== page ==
Rebooted Music – Buy, Buy and Buy Again?

Many CDs

Many CDs

Sometime in the early 2000s I bought an REM album, in a record store, and on the sticker on the case I saw the words “DELUXE EDITION” and made the mistake of not inspecting it closely. It turned out that the rest of the (much smaller) words on the sticker said “also available as a”. Hmm.

Since then I generally check if an album has a deluxe version at release but generally I don’t tend to buy albums until they’ve been out for a while, which is helpful these days.

The reason being the trend of artists (or perhaps the labels more accurately) releasing a deluxe version six months or more after the first release and expecting fans to buy the whole album again. Some bands do it right, releasing an EP after the main album and reissuing the original packaged with the extra tracks for those who are catching up but more often than not they don’t.

One noteable current example that is being commented on regularly on the radio station I listen to is Ed Sheeran’s “X” which I bought when it first came out, it’s now also available as a deluxe version and a deluxe-deluxe (Wembley) version too, with different extra tracks.  The same was true with both Ellie Goulding albums I have, there are many others I’m sure.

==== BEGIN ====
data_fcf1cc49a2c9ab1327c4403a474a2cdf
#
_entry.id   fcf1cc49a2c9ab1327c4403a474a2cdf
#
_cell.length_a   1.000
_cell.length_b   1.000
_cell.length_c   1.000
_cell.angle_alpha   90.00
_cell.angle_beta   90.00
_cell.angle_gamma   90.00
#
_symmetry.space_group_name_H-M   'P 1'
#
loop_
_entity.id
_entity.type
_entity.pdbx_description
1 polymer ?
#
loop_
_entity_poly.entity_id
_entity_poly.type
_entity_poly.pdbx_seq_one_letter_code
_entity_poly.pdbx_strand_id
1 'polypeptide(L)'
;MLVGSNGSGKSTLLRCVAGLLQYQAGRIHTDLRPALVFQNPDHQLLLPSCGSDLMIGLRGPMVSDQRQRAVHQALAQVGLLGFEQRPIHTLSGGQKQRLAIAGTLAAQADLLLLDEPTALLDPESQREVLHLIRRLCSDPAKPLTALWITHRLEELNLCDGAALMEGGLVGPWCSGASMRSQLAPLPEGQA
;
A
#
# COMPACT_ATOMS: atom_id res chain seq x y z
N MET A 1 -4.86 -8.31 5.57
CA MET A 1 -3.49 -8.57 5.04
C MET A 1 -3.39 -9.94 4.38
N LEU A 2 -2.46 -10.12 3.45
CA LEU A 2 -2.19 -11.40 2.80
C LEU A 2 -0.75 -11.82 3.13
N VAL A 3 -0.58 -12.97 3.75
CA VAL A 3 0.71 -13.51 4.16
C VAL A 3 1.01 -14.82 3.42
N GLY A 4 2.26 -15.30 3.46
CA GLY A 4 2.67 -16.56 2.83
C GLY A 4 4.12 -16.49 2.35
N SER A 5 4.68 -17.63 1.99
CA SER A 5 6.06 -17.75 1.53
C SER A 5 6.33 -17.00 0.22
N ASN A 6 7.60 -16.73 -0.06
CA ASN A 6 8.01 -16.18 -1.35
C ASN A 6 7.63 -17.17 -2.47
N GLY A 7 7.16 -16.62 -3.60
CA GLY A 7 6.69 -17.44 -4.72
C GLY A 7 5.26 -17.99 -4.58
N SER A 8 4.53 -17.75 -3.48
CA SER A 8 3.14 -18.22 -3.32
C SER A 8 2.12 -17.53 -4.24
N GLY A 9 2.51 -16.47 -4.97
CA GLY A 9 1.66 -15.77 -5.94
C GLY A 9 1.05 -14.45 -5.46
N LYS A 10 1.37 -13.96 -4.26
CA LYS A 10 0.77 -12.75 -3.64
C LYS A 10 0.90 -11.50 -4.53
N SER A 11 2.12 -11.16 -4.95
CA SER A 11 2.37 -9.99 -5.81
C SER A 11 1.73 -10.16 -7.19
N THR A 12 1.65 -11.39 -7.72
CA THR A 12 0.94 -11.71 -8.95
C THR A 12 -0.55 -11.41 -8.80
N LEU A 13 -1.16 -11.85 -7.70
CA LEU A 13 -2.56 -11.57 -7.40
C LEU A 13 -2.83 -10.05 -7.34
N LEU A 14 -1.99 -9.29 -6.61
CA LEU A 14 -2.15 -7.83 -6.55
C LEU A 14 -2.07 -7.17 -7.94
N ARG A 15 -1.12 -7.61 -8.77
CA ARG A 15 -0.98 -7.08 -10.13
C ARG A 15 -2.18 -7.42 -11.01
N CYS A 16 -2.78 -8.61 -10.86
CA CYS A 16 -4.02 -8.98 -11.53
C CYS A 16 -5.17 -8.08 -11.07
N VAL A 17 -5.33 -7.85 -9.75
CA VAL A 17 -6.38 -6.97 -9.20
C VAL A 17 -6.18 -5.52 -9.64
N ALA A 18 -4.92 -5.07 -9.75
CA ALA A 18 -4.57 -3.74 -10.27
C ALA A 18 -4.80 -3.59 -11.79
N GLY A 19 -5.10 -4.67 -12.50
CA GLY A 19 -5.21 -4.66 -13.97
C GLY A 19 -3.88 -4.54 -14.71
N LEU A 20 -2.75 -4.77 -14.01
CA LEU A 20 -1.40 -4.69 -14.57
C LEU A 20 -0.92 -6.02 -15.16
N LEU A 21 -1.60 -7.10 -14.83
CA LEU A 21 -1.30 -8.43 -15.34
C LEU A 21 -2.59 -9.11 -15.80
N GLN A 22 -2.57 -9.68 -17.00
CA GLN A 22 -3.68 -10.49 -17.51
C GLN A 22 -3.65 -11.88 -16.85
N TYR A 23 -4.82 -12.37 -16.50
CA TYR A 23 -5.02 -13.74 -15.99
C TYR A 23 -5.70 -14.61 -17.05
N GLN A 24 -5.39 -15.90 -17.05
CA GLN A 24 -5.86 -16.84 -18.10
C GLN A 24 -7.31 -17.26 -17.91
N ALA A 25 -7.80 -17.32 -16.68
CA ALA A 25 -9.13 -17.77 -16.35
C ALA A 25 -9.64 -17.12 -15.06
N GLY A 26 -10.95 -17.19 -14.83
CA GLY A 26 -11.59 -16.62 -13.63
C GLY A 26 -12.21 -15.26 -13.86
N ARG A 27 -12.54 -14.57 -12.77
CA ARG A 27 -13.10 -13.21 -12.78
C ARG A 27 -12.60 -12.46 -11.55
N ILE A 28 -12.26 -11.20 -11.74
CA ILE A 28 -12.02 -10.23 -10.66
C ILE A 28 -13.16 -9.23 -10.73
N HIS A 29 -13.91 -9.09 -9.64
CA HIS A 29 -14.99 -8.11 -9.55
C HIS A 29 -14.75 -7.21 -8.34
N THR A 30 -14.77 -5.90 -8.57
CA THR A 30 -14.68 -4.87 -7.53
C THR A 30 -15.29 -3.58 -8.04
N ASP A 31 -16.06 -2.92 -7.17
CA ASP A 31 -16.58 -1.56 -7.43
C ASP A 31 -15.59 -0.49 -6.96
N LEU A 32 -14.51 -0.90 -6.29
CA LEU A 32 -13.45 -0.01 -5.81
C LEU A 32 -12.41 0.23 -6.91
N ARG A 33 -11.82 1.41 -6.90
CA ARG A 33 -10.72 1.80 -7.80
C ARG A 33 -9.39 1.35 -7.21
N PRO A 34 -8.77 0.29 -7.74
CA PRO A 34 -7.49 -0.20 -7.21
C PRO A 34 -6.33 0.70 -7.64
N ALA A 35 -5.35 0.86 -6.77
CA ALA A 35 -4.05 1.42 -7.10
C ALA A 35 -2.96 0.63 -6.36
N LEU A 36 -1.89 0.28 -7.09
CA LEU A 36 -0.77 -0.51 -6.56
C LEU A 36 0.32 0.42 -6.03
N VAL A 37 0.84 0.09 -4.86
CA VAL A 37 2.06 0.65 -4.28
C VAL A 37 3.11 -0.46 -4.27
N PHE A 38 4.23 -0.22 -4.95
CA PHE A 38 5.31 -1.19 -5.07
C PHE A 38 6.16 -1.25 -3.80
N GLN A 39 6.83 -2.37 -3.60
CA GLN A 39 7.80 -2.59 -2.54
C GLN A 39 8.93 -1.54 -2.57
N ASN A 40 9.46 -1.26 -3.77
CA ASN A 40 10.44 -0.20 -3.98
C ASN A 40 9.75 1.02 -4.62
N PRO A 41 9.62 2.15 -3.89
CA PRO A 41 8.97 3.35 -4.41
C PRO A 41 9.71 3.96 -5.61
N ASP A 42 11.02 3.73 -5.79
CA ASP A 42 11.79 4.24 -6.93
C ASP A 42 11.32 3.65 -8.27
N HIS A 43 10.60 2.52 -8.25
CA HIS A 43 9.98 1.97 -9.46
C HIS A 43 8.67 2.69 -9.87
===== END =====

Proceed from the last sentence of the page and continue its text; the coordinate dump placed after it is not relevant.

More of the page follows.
Our modern methods of listening to and buying music kind of makes this a moot point these days, you could just buy the extra tracks from Amazon, Google Play or iTunes, often for less than the deluxe CD but if you want to have the actual album in your hands it can get a bit pricey.

Once you’ve enjoyed an album it’s nice to be able to get just a little bit more but doing it that way, while benefiting the labels, is just going to be bad for the artists as even if the reissue isn’t their choice it’s them who often get tagged as being cynical money-grabbers.

Finding the Tracks, Lyrically Speaking

Headphones

Headphones (Photo credit: 96dpi)

“Out of a doorway the tentacles stretch of a song that I know and the world moves in slo-mo straight to my head like the first cigarette of the day.”  Elbow, Bones of You.

Earlier, out of nowhere, I remembered a song that I always associate with reading Rendezvous with Rama in the 90s because the music seemed strangely appropriate to the setting of the book.  It was in the charts at the time and was on the radio regularly but back then I didn’t buy music as I didn’t even have a CD player.  I’ve always thought it was a great song but had lost track of who it was by.